Racial discrimination among law enforcement, society's reluctance to discuss the issues surrounding immigrant and mass incarceration, as well as several other issues were explored at a recent town hall meeting held at the University of Illinois. The discussion was organized by the United Methodist Women organization with a goal of informing women about ways to mobilize and push back against police brutality, economic and social injustice and mass incarceration.
Bishop Sally Dyck was a panelist at the event. As an exercise, she asked the audience to raise their hand if they have been impacted by incarceration, either directly or indirectly. Roughly half of the audience raised their hands.
Dyck pointed out because of the societal stigma around the issue of incarceration, churchgoers are reticient to raise the issue as a prayer concern. This leads to a feeling of isolation that is contradictory to what the church is supposed to accomplish, according to the Bishop.
"What happens in the life of our churches is the very people you're sitting next to, some of the pillars of the church, some of the newest to the church, are suffering alone -- isolated and feeling alienated in the church they've been in for 80-something years," Dyck said.
Another panelist, Page May, is a Chicago-based organizer who works with We Charge Genocide. She was the lead author of a shadow report submitted to the U.N. Committee Against Torture.
May says the media can have a negatiive impact on social movements. She advised the audience to question how mainstream media portrays protests and activist actions, often giving more attention to the supposed violence than the issue being protested.
"If in the news you hear that there's violent protesters, question that," said May. "Don't dismiss the movement because of how the media reported it. It's probably non-violent."
Lissette Castillo Vizcarra of the Chicago Religious Leadership Network on Latin America discussed incarceration and deportation of immigrants. She alleges that there is what almost appears to be a separate legal system for immigrants.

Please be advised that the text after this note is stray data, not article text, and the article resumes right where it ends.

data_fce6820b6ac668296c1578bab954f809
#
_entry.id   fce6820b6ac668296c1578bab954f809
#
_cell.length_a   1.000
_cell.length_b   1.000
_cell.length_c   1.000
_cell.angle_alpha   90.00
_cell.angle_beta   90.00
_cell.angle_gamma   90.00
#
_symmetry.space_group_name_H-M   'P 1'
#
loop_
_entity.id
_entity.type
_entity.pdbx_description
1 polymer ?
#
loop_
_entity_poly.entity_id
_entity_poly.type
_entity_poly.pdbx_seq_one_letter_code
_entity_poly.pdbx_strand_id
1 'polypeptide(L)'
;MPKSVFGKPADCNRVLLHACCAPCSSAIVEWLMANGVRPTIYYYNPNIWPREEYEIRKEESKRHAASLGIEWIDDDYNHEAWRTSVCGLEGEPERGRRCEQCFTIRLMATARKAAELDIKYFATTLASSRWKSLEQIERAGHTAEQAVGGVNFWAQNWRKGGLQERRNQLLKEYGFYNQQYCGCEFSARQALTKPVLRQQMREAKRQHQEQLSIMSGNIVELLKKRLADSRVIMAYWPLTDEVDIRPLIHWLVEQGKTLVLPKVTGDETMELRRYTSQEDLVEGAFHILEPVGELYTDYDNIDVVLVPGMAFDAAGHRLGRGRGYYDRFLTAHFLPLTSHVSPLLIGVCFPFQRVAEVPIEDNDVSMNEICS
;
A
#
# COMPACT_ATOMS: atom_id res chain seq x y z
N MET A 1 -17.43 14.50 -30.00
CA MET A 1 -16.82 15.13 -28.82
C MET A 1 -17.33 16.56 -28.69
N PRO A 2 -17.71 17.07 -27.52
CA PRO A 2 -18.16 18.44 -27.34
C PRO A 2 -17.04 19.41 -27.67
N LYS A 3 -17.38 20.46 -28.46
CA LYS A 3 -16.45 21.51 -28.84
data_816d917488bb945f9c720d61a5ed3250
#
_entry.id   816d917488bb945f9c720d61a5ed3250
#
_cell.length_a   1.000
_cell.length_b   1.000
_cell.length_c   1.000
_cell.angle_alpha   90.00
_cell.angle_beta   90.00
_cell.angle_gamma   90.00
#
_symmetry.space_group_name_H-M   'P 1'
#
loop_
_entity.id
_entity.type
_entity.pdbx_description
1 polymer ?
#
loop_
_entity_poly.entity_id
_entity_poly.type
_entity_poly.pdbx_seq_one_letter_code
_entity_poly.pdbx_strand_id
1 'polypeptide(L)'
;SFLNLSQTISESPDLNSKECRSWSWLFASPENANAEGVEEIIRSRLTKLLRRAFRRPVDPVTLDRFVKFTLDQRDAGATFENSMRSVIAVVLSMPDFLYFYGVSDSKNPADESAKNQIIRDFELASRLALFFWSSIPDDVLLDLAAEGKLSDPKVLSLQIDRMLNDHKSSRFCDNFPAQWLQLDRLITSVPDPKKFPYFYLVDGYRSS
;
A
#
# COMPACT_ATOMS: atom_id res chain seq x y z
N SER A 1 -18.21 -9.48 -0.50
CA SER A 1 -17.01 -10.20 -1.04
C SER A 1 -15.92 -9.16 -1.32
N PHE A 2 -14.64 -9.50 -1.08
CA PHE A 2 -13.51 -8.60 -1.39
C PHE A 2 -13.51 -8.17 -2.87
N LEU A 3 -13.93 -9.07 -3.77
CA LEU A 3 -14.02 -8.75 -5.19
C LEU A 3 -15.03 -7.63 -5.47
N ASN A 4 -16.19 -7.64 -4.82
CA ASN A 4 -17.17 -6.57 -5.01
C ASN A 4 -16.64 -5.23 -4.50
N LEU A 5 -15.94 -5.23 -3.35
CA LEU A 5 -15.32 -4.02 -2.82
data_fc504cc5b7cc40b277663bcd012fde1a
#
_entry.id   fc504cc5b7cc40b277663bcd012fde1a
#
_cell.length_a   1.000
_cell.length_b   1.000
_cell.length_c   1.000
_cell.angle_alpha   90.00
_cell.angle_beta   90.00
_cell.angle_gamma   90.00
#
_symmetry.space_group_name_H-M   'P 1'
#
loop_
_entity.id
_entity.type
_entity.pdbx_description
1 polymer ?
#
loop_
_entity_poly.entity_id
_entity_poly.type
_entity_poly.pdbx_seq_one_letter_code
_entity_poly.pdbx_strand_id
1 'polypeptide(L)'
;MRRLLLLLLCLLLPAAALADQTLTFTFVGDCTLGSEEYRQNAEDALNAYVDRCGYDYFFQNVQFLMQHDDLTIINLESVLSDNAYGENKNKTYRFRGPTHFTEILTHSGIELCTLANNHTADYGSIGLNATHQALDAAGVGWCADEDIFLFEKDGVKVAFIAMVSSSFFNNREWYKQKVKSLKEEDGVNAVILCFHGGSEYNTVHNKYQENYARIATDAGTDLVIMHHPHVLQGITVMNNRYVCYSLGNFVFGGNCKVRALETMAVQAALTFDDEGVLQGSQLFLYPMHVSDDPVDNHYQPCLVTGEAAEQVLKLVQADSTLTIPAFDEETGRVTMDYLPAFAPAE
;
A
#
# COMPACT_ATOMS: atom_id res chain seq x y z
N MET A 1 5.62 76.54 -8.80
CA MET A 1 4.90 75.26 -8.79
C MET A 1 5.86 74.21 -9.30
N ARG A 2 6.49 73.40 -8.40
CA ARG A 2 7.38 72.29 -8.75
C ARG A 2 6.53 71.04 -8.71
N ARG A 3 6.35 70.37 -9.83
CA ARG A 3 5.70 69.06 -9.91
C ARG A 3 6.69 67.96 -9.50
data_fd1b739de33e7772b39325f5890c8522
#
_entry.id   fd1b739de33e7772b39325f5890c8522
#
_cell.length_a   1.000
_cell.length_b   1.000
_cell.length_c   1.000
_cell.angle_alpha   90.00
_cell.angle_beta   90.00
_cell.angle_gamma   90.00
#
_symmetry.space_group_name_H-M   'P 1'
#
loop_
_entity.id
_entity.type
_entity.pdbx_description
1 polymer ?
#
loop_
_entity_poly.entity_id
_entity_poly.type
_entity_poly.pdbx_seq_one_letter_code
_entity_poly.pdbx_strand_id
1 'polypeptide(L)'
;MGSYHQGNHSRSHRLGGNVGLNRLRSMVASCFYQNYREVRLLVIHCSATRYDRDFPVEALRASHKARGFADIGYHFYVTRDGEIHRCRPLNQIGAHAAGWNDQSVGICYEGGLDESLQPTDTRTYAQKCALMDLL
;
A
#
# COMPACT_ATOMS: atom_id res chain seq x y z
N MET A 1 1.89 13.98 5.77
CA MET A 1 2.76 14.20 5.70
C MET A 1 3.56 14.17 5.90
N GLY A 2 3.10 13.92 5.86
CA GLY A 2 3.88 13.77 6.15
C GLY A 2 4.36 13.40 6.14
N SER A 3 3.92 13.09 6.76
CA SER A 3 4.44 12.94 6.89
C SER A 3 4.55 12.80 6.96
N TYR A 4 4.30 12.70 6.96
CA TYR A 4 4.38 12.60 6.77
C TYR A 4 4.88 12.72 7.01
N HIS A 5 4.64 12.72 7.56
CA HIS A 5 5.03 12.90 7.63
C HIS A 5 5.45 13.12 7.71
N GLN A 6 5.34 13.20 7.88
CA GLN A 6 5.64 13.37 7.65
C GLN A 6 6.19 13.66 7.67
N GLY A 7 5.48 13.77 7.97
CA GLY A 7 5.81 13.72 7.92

"DUI's are a big issue that we run into," said Vizcarra. "If you're a citizen, after 10 or 15 years you get to go to court and have it expunged. Unfortunately, if you're a person of color it gets a lot more complicated."
Vizcarra says that DUIs are categorized as a "significant misdemeanor" for immigrants, which, she contends, is something that doesn't exist in the normal criminal justice system.
"If you're and immigrant and you get a significant misdemeanor, you're on the fast track to deportation," said Vizcarra. "You're being put in the category with significant and violent criminals."
Vizcarra argues that such distinctions are an indicator of the sophisticated PR campaign surrounding immigration, adding that people are often easily misled by what they read.
"It's not your papers that make you worthy to stay here," said Vizcarra. "It's the fact your story is here, your life is here, your community is here, and this is where you belong."
Dr. Iva Carruthers, general secretary at Samuel DeWitt Proctor Conference, explained that social awareness moves in cycles. Carruthers said the "Black Lives Matter" campaign is the new iteration of labor leader Bill Lucy's statement, "I Am a Man."
Given the benefit of hindsight, Carruthers wants people to realize that the campaign shouldn't seek to validate black lives, but instead question those who would do them harm.
"The real call of black lives matter is not to argue about our humanity," said Carruthers. "It is to raise a question about the humanity of those who would oppress us."